Jerry Knighton, director of Access and Equity, believes that oftentimes, people just want to be heard. His office strives to give people a voice and address their concerns.

Angela Nixon
Media Relations

When Jerry Knighton joined the staff in Clemson’s Office of Access and Equity 22 years ago, he says Clemson was a much different place. There was no Gantt Center for Student Life, no chief diversity officer, no National Coalition Building Institute diversity training, no Houston Center for the Study of the Black Experience in Education, and Clemson had never named an African-American dean or had a woman serve as vice president or provost.

Access and equity was the primary office on campus that dealt with diversity issues, and as a new staff member, Knighton said, “It was a good way to get my feet wet working on some very difficult issues.”

Recently named director of access and equity, Knighton said Clemson has come a long way in those 22 years.

“I stand on the backs of my predecessors, Frank Mauldin and Byron Wiley,” he said. “They laid the foundation and left their legacies.”

He hopes to continue to build upon that progress of diversity.

A native of Clinton, Knighton started his career as a Gamecock, having graduated from the University of South Carolina with a degree in political science in 1979 and a Master of Public Administration in 1983. His first job was with the South Carolina Vocational Rehabilitation office in Greenville as a disability examiner, but after a little more than a year he took a job as director of economic and community development for the city of Anderson.

In that position, Knighton worked on revitalization projects for low-income neighborhoods and economic development initiatives in downtown Anderson. While in that job, he met Frank Mauldin, the first director of access and equity at Clemson. Mauldin asked if Knighton would consider applying for a position in the office, and so in 1989, Knighton was hired as an assistant project administrator.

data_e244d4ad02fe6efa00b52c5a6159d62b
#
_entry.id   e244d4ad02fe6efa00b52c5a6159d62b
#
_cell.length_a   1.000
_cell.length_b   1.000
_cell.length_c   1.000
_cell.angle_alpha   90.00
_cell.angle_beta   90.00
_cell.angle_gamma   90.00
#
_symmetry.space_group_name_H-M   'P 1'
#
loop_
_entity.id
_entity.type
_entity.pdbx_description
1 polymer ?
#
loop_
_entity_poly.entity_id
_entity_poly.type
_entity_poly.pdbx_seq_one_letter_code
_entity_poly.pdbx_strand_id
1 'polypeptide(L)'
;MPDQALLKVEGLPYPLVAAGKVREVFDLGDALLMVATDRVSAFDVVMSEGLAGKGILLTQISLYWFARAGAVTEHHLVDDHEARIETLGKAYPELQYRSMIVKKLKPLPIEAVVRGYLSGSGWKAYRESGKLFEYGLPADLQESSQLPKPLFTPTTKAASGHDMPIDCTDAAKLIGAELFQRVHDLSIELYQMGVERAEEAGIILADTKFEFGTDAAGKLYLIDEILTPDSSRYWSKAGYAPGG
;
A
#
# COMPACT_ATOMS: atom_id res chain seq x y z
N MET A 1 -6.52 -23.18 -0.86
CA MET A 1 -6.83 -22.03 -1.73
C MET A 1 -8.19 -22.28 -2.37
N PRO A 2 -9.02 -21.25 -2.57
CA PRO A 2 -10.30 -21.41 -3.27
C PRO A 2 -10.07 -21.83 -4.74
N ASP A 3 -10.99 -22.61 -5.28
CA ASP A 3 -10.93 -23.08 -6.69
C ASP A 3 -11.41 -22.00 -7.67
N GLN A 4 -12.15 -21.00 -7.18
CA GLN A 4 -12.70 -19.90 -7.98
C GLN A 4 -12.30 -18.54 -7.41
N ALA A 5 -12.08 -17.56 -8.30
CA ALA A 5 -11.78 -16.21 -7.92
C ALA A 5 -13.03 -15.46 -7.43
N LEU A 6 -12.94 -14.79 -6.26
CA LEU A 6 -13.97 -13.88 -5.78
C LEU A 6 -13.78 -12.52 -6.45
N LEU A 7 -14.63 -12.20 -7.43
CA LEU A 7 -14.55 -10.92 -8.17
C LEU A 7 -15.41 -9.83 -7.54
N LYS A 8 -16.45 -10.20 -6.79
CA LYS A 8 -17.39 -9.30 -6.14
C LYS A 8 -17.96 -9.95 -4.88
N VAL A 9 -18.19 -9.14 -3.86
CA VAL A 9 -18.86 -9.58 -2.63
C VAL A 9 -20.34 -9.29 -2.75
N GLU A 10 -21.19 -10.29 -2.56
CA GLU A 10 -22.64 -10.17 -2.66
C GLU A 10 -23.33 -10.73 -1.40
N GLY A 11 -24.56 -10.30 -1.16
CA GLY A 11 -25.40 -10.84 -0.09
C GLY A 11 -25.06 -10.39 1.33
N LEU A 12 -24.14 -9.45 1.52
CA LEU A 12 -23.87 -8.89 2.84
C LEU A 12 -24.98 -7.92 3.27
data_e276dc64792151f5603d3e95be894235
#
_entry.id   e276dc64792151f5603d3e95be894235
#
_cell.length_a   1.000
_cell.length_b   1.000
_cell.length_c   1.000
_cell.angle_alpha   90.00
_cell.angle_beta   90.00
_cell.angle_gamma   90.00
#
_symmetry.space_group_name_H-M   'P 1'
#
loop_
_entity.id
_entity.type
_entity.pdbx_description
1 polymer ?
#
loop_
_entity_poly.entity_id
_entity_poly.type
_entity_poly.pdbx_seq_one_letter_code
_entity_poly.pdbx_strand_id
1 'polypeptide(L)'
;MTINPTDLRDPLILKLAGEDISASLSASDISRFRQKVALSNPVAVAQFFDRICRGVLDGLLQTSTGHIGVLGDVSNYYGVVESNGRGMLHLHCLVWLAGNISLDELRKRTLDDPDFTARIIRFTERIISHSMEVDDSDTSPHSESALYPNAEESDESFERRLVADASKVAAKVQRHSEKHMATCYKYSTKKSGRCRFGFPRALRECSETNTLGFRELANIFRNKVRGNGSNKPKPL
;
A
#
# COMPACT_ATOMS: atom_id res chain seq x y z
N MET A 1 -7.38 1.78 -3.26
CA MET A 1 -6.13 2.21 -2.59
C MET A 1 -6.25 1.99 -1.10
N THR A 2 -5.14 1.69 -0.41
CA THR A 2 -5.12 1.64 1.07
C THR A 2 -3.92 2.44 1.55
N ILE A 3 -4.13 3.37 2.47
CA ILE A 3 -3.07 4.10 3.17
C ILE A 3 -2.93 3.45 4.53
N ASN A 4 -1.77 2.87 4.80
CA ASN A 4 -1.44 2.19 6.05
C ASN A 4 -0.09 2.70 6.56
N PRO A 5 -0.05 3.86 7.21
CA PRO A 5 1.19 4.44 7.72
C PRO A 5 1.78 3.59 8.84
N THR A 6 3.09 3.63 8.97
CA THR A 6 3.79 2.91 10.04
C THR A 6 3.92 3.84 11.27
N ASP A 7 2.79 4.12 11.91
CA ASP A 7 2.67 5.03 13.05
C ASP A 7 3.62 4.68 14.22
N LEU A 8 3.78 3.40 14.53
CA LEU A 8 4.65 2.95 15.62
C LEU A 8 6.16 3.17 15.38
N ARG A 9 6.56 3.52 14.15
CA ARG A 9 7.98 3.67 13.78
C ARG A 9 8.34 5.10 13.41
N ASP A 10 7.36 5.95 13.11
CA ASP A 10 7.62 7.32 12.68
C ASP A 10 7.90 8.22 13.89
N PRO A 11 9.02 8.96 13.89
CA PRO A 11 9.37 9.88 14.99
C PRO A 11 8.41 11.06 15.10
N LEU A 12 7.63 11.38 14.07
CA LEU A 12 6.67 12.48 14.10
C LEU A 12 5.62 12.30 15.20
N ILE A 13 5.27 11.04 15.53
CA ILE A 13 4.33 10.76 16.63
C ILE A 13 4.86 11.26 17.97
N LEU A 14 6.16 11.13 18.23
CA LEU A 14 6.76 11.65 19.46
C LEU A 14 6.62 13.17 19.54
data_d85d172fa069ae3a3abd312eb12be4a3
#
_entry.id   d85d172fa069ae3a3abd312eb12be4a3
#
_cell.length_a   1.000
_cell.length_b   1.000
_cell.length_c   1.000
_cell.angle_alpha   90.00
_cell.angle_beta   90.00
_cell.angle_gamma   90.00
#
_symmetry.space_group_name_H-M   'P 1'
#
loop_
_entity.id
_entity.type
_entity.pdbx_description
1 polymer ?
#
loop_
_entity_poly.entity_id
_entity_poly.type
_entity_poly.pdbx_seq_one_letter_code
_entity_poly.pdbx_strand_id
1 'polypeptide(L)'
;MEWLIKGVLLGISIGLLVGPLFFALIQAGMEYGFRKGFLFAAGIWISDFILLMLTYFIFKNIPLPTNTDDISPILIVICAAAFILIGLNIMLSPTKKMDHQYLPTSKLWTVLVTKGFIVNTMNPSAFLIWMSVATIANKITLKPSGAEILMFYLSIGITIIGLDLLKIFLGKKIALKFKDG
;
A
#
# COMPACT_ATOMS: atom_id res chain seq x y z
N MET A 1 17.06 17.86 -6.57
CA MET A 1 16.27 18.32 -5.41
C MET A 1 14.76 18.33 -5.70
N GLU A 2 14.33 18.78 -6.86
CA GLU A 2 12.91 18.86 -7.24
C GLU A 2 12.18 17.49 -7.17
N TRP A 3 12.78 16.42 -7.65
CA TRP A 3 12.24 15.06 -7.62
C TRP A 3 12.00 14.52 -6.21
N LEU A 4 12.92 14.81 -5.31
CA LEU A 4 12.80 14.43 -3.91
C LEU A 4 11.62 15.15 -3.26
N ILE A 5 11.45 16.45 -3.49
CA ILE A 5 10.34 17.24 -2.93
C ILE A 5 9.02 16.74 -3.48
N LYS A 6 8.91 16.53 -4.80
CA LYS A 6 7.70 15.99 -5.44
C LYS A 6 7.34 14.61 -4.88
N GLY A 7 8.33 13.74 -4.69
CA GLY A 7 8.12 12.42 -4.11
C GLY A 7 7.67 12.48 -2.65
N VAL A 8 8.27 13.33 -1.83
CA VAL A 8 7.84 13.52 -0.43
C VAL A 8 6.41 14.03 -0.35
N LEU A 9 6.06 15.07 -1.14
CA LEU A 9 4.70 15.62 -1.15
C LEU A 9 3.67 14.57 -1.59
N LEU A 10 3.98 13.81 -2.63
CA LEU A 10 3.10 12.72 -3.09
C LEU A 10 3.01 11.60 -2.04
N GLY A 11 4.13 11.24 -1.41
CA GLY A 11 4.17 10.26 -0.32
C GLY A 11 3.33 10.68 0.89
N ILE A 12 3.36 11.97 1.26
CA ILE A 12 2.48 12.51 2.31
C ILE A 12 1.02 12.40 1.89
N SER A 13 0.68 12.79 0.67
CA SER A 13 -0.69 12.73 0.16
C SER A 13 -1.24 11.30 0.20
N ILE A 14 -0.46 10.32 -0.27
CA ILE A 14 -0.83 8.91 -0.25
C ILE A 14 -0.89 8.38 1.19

The son of two educators — his father was a principal, his mother a teacher — it is no surprise that Knighton ended up with a career in education. He enjoys teaching and works as an adjunct professor at Southern Wesleyan University, where he teaches courses in labor and employee relations and the sociology of work and leisure. At Clemson, he has taught the freshman CU101 course and served as a National Coalition Building Institute diversity trainer and SafeZone trainer. He also has served as a diversity facilitator for the South Carolina Technical College System Leadership Academy.

A 2008 graduate of the Riley Institute’s Diversity Leaders Initiative at Furman University, Knighton says diversity education is an important part of a student’s college career.

“Part of what we’re charged to do as an institution is prepare students for what they will face when they leave here so they can be effective leaders,” Knighton said. “Employers are looking for graduates who have knowledge and experience working with people from different backgrounds.”

Besides education and training, access and equity’s other focus areas are outreach and compliance. Its outreach programs include Emerging Scholars, founded by his predecessor Byron Wiley, which gives students from economically disadvantaged areas an introduction to college life; Look Inside Clemson, which is aimed at recruiting minority graduate students; and the University’s Diversity Procurement Initiative, which promotes using minority-owned businesses and vendors. Knighton has played a hand in developing all of these programs.

Access and equity also handles discrimination complaints and helps ensure that the University is complying with all state and federal laws regarding access and equitable treatment.

“There is a perception that some people just don’t have a voice,” Knighton said. “We give them a voice and address their concerns. Oftentimes, all people want is to be heard.”

Growing up, Knighton saw firsthand the effects of discrimination when his father sued his school district for discrimination.

“I remember that court case and hearing things said about my father that I did not believe were true,” he said. “My father showed me that you do have a right to complain and stand up for what you believe in, even against the odds.”